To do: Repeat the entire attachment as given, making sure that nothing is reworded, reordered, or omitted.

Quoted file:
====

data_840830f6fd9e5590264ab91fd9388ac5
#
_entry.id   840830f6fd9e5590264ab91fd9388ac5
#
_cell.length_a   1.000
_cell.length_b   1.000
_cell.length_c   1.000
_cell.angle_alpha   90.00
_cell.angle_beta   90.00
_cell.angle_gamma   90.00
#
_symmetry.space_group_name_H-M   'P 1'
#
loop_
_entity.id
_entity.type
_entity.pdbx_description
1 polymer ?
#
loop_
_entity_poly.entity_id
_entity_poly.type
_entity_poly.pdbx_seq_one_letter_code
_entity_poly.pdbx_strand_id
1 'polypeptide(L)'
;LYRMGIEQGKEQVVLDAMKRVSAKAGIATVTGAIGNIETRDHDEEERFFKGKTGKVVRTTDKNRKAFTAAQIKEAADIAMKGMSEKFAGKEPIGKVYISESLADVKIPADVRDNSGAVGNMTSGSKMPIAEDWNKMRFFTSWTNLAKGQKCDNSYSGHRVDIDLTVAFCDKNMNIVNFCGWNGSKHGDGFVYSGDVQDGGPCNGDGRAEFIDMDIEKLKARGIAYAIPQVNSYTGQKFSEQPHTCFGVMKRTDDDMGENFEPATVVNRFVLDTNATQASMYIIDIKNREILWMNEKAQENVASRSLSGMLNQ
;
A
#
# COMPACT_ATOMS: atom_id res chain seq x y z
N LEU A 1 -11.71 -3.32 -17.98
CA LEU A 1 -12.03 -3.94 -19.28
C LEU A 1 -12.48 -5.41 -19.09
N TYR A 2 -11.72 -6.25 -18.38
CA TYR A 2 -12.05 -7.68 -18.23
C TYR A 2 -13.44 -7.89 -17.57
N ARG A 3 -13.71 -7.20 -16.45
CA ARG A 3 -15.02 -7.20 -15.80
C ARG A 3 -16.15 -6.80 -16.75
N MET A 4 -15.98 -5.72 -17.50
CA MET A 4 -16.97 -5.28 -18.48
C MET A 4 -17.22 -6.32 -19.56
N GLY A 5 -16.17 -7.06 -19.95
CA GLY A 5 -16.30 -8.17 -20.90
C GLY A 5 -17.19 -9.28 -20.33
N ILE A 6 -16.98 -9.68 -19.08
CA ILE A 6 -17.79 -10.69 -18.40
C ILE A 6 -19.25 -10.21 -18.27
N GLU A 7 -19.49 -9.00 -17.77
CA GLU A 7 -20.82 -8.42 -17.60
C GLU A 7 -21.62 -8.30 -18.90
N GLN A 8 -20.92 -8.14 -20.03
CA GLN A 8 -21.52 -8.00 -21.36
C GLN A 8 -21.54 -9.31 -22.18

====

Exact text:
data_840830f6fd9e5590264ab91fd9388ac5
#
_entry.id   840830f6fd9e5590264ab91fd9388ac5
#
_cell.length_a   1.000
_cell.length_b   1.000
_cell.length_c   1.000
_cell.angle_alpha   90.00
_cell.angle_beta   90.00
_cell.angle_gamma   90.00
#
_symmetry.space_group_name_H-M   'P 1'
#
loop_
_entity.id
_entity.type
_entity.pdbx_description
1 polymer ?
#
loop_
_entity_poly.entity_id
_entity_poly.type
_entity_poly.pdbx_seq_one_letter_code
_entity_poly.pdbx_strand_id
1 'polypeptide(L)'
;LYRMGIEQGKEQVVLDAMKRVSAKAGIATVTGAIGNIETRDHDEEERFFKGKTGKVVRTTDKNRKAFTAAQIKEAADIAMKGMSEKFAGKEPIGKVYISESLADVKIPADVRDNSGAVGNMTSGSKMPIAEDWNKMRFFTSWTNLAKGQKCDNSYSGHRVDIDLTVAFCDKNMNIVNFCGWNGSKHGDGFVYSGDVQDGGPCNGDGRAEFIDMDIEKLKARGIAYAIPQVNSYTGQKFSEQPHTCFGVMKRTDDDMGENFEPATVVNRFVLDTNATQASMYIIDIKNREILWMNEKAQENVASRSLSGMLNQ
;
A
#
# COMPACT_ATOMS: atom_id res chain seq x y z
N LEU A 1 -11.71 -3.32 -17.98
CA LEU A 1 -12.03 -3.94 -19.28
C LEU A 1 -12.48 -5.41 -19.09
N TYR A 2 -11.72 -6.25 -18.38
CA TYR A 2 -12.05 -7.68 -18.23
C TYR A 2 -13.44 -7.89 -17.57
N ARG A 3 -13.71 -7.20 -16.45
CA ARG A 3 -15.02 -7.20 -15.80
C ARG A 3 -16.15 -6.80 -16.75
N MET A 4 -15.98 -5.72 -17.50
CA MET A 4 -16.97 -5.28 -18.48
C MET A 4 -17.22 -6.32 -19.56
N GLY A 5 -16.17 -7.06 -19.95
CA GLY A 5 -16.30 -8.17 -20.90
C GLY A 5 -17.19 -9.28 -20.33
N ILE A 6 -16.98 -9.68 -19.08
CA ILE A 6 -17.79 -10.69 -18.40
C ILE A 6 -19.25 -10.21 -18.27
N GLU A 7 -19.49 -9.00 -17.77
CA GLU A 7 -20.82 -8.42 -17.60
C GLU A 7 -21.62 -8.30 -18.90
N GLN A 8 -20.92 -8.14 -20.03
CA GLN A 8 -21.52 -8.00 -21.36
C GLN A 8 -21.54 -9.31 -22.18